showed that these x-ray sources were too far from the centers of
the clusters to be supermassive objects. They are now known to be
low-mass x-ray binaries: In a close binary system in which one star
is a neutron star, the companion star can transfer mass to the neutron
star when the companion begins to evolve off of the main sequence.
During the mass-transfer stage it is highly likely that the system
will appear as an x-ray source. The mass falling onto the neutron
star hits the degenerate remnant's surface at nearly 1/3 the speed
of light, causing it to give off copius amounts of x-rays. This
phase may last anywhere from ten million to a billion years. Evidently
the successive coalescing of stars in a collapsed core takes place
slowly enough that the build-up of a massive object cannot occur.
Twelve globular clusters in our galaxy are known to have at least
one a low-mass x-ray binary.
galactic nuclei, the high-mass cousins of globular clusters, the
outcome is quite different. Here stars merge together at a much
faster rate due to higher velocities and densities of stars, and,
thus, a massive object can form and become a black hole. Once formed,
this "seed black hole" will continue to grow as it swallows stars
and other matter that stray too close to it.
supermassive black holes are thought to be the engines and the accreting
matter the fuel that drive the large luminosities of quasars and
active galactic nuclei. After several billion years, the fueling
of these engines slows and they become quiescent supermassive black
holes in the galaxies' hearts. Further, we now believe supermassive
black holes occupy the centers of many galaxies, including the Milky
Way. The mass of these black holes ranges from a few million solar
masses in our own galaxy to a few billion solar masses for the giant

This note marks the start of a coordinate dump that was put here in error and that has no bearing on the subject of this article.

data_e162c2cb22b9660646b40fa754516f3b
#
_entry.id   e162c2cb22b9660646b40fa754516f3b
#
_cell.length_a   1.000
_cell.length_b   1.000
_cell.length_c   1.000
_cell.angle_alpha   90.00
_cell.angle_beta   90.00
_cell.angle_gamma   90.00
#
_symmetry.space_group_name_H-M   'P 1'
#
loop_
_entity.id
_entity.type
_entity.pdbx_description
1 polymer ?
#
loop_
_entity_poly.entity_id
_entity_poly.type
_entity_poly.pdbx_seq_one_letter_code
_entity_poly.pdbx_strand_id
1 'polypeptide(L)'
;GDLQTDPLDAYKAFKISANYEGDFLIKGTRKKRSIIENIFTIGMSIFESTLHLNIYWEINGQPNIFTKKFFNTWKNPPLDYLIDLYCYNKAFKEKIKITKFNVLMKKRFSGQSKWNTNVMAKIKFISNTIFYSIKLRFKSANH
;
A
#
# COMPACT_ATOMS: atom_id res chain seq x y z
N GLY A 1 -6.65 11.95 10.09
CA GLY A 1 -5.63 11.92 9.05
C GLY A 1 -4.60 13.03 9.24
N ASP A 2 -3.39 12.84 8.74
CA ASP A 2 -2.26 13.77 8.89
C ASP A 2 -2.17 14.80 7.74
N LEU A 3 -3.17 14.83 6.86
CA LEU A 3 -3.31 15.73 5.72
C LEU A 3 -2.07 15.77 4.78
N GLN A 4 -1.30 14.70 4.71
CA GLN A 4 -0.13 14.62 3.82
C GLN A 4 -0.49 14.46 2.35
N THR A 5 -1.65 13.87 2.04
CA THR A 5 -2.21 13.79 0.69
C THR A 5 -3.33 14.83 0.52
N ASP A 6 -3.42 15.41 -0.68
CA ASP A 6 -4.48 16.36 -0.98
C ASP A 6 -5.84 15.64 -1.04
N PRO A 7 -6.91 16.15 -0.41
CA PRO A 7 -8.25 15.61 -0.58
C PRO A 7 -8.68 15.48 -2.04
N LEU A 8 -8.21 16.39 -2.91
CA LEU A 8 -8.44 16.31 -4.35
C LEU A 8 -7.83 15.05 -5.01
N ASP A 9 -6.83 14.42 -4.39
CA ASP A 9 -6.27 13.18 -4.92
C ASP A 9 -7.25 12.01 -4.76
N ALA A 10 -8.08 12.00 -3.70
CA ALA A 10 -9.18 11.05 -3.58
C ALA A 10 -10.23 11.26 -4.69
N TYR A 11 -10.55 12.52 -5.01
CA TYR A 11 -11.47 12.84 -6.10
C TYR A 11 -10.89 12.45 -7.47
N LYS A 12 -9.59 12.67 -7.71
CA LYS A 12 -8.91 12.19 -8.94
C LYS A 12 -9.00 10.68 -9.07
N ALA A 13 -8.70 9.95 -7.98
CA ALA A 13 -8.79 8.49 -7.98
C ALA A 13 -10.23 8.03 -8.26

elliptical galaxy M87. Isn't it interesting that to fully understand
the dynamics and evolution of these bright beacons of the Universe,
we must study the much nearer, smaller globular clusters.
ones here, little ones over there"
interesting aspect of the dynamical evolution of globular clusters
is that the most massive stars will segregate to the center of cluster
well before core collapse occurs. Globular clusters are extremely
old - 12 to 16 billion years old - so the most massive "stars" left
in clusters today are likely to be compact objects such as neutron
stars of about 1.4 solar masses (at or just above the Chandrasekhar
mass limit for white dwarfs) and somewhat lower-mass white dwarfs.
Main-sequence stars more massive than 80 percent of the Sun's mass
will have already died. Even though a cluster may have only 1 to
2 percent of its mass in neutron stars, most of them will rapidly
segregate to the inner regions of the cluster.
core collapse this segregation is extreme, with neutron stars and
white dwarfs outnumbering main-sequence and red giant stars by a
ratio of 100 to 1 in the core. For every star we can see in the
core of a globular cluster, you can count on there being 100 white
dwarfs or neutron stars that we can't see. This concentration of
compact objects in such a small space leads to some curious phenomena.
we can't see the neutron stars and white dwarfs, the velocity of
visible stars near the cluster center tells us they are there. Luminous
red giants, for instance, comprise only a small fraction of the
total mass of a cluster, but they are quite useful in helping us
decipher a cluster's dynamics: The higher the velocities of the
luminous stars, the greater the mass in the cluster core. We can
estimate the total mass of the cluster from the stellar velocities
(or, more correctly, from the cluster's velocity dispersion), and
we can then estimate the numbers of neutron stars and white dwarfs
that must be present.
the cores of globular clusters may be hotbeds of activity, at the
outer edges of the clusters' halos, the Milky Way's tidal forces
are busily stripping away hapless low-mass stars. As more and more